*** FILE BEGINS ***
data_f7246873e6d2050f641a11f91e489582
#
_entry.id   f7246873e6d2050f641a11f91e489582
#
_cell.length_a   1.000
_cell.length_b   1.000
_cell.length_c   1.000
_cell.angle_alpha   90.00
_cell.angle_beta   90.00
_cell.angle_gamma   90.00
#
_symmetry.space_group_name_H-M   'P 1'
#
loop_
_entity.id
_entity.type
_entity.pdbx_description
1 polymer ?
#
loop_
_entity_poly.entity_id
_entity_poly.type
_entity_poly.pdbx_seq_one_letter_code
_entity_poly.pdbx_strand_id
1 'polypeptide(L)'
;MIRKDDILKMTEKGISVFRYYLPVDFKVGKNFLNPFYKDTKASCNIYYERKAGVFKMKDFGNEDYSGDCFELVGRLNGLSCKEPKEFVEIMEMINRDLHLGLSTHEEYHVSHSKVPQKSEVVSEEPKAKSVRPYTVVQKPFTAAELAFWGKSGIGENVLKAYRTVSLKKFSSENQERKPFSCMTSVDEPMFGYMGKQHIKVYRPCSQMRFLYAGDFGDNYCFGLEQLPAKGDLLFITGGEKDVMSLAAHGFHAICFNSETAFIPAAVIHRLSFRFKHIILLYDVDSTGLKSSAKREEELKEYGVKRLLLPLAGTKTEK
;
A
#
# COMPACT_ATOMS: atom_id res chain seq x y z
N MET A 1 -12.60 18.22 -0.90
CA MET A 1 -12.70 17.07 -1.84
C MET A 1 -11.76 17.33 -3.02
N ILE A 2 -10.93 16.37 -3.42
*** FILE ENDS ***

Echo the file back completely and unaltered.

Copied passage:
data_f7246873e6d2050f641a11f91e489582
#
_entry.id   f7246873e6d2050f641a11f91e489582
#
_cell.length_a   1.000
_cell.length_b   1.000
_cell.length_c   1.000
_cell.angle_alpha   90.00
_cell.angle_beta   90.00
_cell.angle_gamma   90.00
#
_symmetry.space_group_name_H-M   'P 1'
#
loop_
_entity.id
_entity.type
_entity.pdbx_description
1 polymer ?
#
loop_
_entity_poly.entity_id
_entity_poly.type
_entity_poly.pdbx_seq_one_letter_code
_entity_poly.pdbx_strand_id
1 'polypeptide(L)'
;MIRKDDILKMTEKGISVFRYYLPVDFKVGKNFLNPFYKDTKASCNIYYERKAGVFKMKDFGNEDYSGDCFELVGRLNGLSCKEPKEFVEIMEMINRDLHLGLSTHEEYHVSHSKVPQKSEVVSEEPKAKSVRPYTVVQKPFTAAELAFWGKSGIGENVLKAYRTVSLKKFSSENQERKPFSCMTSVDEPMFGYMGKQHIKVYRPCSQMRFLYAGDFGDNYCFGLEQLPAKGDLLFITGGEKDVMSLAAHGFHAICFNSETAFIPAAVIHRLSFRFKHIILLYDVDSTGLKSSAKREEELKEYGVKRLLLPLAGTKTEK
;
A
#
# COMPACT_ATOMS: atom_id res chain seq x y z
N MET A 1 -12.60 18.22 -0.90
CA MET A 1 -12.70 17.07 -1.84
C MET A 1 -11.76 17.33 -3.02
N ILE A 2 -10.93 16.37 -3.42